Re: airplane structural terms

Date:         22 Feb 99 03:30:32 
From:         "P. Wezeman" <>
Organization: The University of Iowa
References:   1 2
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On 13 Feb 1999, Ken Ishiguro wrote:
> 3.  Wing incidence is the angle (viewed from the side) that the wing is
> attached to the fuselage.  In other words, if the leading edge were held
> in one place and the trailing edge were moved up or down, the angle of
> incidence would be changing.  Obviously, most wings are securely bolted
> to the fuselage, and the AI is fixed (except for the Boeing Tiltrotor).
> An "all flying" horizontal tail would be an example where angle of
> incidence is variable.

	On the Boeing Tiltrotor the wing incidence is fixed and the
engines with their rotors tilt. There were earlier designs, some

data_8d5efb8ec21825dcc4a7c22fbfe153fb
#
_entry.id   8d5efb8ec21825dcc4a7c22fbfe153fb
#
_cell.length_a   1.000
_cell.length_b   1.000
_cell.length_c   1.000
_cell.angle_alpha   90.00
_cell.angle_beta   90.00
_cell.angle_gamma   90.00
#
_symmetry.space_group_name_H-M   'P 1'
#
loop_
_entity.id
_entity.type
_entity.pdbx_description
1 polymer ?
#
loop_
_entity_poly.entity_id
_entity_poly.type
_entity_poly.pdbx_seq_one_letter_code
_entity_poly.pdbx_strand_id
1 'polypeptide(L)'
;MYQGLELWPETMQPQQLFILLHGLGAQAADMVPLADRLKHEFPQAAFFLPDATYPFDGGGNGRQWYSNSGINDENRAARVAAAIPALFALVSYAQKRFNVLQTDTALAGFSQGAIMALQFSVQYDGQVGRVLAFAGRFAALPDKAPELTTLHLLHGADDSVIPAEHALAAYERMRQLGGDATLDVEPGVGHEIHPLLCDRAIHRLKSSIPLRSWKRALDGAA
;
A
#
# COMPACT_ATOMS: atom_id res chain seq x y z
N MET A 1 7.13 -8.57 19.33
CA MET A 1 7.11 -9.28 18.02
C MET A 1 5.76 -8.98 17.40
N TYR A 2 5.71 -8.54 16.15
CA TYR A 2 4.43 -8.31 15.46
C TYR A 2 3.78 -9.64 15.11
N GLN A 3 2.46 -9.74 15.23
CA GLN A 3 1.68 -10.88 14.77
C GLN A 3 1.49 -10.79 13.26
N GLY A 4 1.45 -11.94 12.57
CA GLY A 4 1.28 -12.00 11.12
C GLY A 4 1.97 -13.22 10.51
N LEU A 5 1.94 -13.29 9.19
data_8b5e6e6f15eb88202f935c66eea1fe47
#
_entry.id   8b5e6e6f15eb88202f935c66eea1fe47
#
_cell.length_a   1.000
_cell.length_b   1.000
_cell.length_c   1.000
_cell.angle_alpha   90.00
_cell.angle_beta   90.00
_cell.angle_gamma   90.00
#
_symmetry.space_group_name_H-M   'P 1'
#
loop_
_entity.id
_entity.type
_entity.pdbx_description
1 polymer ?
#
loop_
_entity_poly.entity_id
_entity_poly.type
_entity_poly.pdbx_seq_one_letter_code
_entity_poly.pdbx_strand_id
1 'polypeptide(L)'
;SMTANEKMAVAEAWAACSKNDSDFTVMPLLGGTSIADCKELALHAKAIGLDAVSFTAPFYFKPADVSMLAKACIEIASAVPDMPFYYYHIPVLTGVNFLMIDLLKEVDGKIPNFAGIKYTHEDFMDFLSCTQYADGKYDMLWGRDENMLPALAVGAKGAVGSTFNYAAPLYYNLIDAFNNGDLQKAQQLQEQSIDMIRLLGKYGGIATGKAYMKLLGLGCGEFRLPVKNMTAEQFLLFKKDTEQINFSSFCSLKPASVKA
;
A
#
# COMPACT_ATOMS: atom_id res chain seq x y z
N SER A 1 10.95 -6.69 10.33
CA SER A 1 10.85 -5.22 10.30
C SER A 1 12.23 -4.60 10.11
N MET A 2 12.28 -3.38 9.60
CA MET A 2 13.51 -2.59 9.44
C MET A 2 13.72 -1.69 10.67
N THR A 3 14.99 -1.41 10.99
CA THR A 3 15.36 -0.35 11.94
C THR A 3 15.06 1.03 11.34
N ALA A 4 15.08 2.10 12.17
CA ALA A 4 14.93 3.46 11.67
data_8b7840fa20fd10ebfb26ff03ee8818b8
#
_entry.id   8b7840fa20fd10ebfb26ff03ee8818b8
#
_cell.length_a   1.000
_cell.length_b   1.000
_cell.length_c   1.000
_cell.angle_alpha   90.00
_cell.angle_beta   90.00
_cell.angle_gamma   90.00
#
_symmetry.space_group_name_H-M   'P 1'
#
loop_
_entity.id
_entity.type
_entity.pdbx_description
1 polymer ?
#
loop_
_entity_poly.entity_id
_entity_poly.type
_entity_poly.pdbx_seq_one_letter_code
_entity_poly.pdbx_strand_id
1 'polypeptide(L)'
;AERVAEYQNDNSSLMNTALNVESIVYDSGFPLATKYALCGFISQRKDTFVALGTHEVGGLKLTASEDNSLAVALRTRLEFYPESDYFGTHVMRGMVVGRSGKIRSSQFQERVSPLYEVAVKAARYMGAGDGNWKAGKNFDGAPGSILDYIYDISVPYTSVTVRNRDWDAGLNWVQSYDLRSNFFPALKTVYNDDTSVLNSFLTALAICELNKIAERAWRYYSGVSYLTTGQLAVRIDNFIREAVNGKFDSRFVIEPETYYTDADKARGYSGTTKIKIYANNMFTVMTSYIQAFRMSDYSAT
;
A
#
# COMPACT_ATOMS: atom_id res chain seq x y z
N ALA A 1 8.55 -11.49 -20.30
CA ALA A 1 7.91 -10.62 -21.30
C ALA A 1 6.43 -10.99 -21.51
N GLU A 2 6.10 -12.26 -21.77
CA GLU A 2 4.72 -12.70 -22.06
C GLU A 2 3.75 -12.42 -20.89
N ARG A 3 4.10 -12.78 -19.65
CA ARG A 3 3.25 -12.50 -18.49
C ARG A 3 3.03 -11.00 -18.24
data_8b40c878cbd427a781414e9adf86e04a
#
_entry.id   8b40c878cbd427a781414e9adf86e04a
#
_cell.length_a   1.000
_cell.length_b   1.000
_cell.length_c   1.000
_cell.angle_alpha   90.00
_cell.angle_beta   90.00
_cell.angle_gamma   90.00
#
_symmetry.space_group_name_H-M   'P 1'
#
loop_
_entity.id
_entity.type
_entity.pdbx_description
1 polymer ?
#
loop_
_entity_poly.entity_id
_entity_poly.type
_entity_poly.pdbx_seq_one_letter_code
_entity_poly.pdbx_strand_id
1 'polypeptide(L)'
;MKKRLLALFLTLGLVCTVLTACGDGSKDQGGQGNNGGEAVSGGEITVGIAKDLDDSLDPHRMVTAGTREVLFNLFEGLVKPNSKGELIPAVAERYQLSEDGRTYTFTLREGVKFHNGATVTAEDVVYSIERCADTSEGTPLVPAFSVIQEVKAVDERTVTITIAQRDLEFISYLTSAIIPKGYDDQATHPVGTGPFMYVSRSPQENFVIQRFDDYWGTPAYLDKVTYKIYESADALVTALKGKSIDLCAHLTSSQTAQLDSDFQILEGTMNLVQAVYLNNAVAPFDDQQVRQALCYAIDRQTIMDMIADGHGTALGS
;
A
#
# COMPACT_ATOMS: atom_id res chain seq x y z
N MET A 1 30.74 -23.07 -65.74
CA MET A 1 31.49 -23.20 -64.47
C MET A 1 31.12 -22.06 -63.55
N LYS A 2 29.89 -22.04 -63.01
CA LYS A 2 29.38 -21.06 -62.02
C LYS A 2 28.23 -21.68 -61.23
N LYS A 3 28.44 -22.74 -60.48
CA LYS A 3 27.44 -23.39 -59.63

American, some Canadian, and perhaps one Japanese, where the entire
wing tilted. The Vought Crusader carrier based fighter, still used
with the French Navy until the naval version of the Rafale is
operational, has a variable incidence wing. This allows it
to increase wing incidence for landing and take-off while keeping
the fuselage horizontal for good pilot visibility over the nose.
The incidence changing mechanism was lighter than the longer landing
gear needed without it to accommodate landing with nose up. The
Martin XB-51 also had variable incidence. There is a homebuilt
aircraft design, called I believe the FreeWing, that uses wings
with variable incidence differentially for roll control, and collectively
for lift control (you can't really say that the wings control pitch
since the fuselage stays aligned with the relative wind).

                        Peter Wezeman, anti-social Darwinist

                             "Carpe Cyprinidae"